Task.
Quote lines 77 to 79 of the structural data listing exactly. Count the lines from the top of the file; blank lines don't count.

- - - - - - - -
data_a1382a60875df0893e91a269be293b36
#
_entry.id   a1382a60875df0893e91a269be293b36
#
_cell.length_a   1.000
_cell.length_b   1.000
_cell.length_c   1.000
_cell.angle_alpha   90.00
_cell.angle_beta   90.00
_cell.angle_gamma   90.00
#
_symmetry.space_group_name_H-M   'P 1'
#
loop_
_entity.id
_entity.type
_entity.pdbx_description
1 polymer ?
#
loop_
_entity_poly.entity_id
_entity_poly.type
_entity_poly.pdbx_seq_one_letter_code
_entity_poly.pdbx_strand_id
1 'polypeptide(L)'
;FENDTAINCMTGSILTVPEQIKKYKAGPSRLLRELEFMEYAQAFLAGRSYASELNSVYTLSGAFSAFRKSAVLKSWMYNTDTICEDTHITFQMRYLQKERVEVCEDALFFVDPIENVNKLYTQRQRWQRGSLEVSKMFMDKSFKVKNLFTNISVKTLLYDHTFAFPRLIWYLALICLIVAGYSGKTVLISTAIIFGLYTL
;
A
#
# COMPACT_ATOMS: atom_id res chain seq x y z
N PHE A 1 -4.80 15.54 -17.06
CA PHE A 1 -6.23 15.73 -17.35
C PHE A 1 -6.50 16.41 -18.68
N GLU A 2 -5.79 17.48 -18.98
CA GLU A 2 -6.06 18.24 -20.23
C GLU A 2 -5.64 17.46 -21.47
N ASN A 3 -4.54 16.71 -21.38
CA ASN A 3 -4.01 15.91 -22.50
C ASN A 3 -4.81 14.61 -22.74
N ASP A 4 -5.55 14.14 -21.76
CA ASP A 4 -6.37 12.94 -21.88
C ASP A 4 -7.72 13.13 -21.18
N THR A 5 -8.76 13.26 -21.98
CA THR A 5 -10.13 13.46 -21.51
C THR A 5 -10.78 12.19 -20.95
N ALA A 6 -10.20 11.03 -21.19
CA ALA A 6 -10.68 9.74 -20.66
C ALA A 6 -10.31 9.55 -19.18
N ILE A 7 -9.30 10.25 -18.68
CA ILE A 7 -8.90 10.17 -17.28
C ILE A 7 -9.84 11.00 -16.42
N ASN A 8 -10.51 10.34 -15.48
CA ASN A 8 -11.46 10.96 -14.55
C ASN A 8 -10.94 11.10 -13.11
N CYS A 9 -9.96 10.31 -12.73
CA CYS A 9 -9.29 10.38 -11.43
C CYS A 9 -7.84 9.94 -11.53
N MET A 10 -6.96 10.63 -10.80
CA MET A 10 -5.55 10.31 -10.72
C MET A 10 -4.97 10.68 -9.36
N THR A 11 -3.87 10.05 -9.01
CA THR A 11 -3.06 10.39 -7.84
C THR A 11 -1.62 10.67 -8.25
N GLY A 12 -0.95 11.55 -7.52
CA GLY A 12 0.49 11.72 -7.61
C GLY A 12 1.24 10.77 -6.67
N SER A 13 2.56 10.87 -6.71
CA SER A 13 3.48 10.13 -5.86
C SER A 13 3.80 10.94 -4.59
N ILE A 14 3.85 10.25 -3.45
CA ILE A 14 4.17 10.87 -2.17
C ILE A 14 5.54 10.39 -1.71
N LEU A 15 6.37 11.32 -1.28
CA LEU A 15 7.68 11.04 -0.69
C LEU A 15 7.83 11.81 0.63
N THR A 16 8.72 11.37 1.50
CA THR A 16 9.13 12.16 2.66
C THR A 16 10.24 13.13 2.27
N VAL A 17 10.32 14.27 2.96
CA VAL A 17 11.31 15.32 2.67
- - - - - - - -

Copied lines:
CA THR A 16 9.13 12.16 2.66
C THR A 16 10.24 13.13 2.27
N VAL A 17 10.32 14.27 2.96